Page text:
Household waste collections in St Andrews are to be reviewed following the success of a policy to rid the town’s streets of unsightly commercial bins.
The number of bins left on the streets all day has dropped significantly in the six months since the introduction of the scheme, which only allows waste to be put out for collection between 7.30am and 10.30am.
Any bagged waste must be enclosed in pest-proof liners.
Outwith the three-hour collection window, bins must be stored off the street.
The result is a marked reduction in the amount of litter spilling out of bin bags and in the number of commercial bins left on pavements or blocking parking spaces.
Martin Kingham, manager with Fife’s roads network management service, said all business owners, waste contractors and community groups spoken to about the scheme last month said it had had a positive impact on St Andrews town centre.
“The improvements attributed to this policy have highlighted a need to examine the potential to carry out a similar exercise for the presentation of household waste, particularly in relation to bagged waste,” he said.
“Feedback from this project will be used to help guide engagement and communication with residents as part of a review of the domestic waste and recycling container provision in St Andrews town centre.”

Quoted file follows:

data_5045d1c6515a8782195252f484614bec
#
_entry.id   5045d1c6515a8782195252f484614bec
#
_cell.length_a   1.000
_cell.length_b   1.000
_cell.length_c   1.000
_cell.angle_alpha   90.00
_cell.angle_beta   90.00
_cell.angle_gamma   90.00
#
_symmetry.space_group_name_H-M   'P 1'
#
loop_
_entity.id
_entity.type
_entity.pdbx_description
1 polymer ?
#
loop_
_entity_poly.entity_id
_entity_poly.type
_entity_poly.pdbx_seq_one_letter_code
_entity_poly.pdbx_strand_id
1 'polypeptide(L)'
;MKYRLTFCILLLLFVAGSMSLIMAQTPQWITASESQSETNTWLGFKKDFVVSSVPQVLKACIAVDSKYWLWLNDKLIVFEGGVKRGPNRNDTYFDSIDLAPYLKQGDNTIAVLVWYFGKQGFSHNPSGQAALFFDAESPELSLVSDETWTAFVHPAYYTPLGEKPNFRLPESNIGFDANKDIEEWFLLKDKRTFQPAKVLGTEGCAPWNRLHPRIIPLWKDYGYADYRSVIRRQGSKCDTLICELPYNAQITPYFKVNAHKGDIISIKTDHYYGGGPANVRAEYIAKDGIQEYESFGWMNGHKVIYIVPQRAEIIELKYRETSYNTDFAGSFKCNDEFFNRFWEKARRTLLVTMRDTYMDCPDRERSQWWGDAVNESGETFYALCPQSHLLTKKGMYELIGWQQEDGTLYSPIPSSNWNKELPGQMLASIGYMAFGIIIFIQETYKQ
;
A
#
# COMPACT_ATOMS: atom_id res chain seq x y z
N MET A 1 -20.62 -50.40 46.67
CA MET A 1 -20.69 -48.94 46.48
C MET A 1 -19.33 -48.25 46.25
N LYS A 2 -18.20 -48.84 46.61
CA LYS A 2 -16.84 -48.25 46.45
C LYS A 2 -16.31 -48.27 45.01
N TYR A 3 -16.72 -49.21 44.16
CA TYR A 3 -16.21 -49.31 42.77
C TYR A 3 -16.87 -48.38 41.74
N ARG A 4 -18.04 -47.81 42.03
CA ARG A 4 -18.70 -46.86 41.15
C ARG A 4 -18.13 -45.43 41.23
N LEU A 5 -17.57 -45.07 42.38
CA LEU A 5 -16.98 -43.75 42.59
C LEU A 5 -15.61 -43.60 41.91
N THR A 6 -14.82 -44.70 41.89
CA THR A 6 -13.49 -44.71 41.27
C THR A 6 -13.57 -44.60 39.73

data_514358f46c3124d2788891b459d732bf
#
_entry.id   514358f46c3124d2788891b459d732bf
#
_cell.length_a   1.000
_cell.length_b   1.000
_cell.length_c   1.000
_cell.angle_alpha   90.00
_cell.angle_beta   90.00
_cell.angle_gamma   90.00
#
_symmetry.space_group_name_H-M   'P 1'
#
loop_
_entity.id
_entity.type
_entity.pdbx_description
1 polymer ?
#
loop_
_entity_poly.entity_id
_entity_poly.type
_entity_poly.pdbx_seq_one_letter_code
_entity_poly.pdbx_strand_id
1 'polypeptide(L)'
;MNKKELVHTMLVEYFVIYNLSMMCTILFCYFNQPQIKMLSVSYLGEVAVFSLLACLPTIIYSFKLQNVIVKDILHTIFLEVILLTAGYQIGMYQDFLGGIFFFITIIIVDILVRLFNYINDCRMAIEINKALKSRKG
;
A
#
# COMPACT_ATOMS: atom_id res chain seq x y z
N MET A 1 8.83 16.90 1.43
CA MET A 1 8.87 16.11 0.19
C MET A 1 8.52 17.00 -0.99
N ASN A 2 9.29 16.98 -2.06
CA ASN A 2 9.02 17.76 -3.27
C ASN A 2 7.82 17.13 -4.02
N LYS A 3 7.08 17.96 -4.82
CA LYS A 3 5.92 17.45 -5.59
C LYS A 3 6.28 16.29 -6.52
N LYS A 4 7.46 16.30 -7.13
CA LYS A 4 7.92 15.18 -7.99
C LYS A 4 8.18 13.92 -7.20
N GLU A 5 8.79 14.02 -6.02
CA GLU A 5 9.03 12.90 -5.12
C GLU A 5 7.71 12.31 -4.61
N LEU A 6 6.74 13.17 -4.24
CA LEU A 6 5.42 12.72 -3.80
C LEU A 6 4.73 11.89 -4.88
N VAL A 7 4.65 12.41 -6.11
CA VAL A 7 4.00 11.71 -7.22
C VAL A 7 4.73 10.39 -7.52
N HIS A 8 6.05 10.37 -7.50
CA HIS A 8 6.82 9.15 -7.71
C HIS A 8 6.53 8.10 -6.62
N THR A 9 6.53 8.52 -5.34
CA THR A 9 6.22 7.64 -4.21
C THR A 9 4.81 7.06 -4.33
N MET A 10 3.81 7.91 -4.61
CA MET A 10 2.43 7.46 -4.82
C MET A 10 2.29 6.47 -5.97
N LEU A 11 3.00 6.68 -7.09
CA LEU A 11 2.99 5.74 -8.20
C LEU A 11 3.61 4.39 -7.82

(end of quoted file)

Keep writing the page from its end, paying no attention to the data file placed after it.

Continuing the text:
Businesses have begun sharing bins and recycling more in a bid to comply with the policy and many have reported the move has also saved them money.
Lisa Cathro, owner of Zest in South Street said she and the two premises owned by neighbouring cafe Combini now shared two bins rather than putting out six.
“It took a while to get used to it but now it’s working great,” she said.
“We’re reducing food waste by being creative with leftovers and we’ve reduced packaging as well, with 98% of our waste now being recycled.
“We’ve saved a lot of money by working together.”
St Andrews Conservative councillor Dominic Nolan said he had been amazed by the effects of the policy.
“Not only have we managed to make our streets cleaner and released much-needed parking space, we have improved recycling and sustainability as businesses have sought to co-operate in implementing the policy,” he said.
“I now hope that further work can be done to improve the situation regarding domestic bins in the town centre and am especially grateful for the discussions which have taken place between the council, university and students’ association regarding student waste at the end of the academic semester.”